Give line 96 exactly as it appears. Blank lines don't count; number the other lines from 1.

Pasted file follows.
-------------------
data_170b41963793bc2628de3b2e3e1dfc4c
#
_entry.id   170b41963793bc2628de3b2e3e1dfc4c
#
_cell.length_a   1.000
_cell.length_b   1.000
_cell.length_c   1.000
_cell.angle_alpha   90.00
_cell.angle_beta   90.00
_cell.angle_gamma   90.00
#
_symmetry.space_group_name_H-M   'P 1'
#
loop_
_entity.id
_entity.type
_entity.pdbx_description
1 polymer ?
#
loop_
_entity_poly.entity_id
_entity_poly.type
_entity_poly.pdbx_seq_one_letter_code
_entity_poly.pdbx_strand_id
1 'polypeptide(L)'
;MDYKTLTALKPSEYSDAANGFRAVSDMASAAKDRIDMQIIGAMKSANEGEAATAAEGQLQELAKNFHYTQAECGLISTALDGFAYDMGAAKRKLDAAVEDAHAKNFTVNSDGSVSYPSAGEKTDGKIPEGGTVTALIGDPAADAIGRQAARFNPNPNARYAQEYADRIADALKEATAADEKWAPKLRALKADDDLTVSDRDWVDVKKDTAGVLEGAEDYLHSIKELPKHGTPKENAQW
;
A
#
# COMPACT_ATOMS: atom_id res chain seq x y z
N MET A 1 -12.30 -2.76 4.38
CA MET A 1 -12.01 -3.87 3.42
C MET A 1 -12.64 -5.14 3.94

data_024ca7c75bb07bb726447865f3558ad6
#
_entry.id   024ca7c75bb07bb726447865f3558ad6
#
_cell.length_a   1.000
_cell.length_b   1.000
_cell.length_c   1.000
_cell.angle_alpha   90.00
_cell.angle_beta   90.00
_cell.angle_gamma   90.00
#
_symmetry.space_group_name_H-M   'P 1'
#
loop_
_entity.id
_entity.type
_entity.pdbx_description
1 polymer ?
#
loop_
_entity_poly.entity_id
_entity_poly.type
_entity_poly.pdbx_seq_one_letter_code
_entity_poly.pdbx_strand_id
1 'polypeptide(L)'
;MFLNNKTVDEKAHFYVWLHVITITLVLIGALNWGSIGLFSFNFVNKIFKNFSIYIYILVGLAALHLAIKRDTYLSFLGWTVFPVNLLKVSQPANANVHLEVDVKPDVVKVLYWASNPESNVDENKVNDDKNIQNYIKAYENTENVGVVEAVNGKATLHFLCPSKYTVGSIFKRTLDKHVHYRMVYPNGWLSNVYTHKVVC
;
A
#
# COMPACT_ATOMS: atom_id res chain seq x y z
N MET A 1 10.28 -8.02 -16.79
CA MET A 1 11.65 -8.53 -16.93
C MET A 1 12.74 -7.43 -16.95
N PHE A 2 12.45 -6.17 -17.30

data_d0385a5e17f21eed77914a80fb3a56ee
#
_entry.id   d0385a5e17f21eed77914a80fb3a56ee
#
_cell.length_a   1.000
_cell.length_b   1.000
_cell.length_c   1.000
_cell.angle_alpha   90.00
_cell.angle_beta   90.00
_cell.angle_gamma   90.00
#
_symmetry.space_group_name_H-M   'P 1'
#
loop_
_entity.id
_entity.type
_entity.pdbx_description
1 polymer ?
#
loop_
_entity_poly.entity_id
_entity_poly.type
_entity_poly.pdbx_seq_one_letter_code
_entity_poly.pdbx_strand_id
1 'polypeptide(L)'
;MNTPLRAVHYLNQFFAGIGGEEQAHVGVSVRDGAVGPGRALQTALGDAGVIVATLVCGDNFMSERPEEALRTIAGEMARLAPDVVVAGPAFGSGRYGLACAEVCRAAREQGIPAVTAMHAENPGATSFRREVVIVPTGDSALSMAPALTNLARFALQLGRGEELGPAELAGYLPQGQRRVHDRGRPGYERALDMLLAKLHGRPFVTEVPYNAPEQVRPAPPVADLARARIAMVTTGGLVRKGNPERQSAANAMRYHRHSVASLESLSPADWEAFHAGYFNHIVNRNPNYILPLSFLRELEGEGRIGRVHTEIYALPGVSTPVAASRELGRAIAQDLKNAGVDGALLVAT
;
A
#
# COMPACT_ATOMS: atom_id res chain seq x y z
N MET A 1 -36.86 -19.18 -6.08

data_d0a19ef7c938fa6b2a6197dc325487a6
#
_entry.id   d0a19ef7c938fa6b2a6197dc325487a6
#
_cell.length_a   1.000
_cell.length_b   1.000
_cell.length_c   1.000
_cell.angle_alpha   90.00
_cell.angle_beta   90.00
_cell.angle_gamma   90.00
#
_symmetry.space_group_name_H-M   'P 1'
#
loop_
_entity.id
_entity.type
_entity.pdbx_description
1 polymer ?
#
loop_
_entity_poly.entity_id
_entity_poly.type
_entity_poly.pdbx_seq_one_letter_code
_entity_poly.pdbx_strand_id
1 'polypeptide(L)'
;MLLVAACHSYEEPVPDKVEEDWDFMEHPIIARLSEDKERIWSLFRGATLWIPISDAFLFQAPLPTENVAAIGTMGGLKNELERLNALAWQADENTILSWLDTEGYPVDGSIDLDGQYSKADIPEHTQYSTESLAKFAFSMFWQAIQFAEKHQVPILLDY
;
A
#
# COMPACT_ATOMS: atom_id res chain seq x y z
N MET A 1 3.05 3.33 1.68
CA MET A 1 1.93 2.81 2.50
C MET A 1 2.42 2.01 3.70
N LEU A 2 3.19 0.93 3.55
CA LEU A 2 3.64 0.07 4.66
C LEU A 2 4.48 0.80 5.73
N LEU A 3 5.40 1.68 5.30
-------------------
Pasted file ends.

#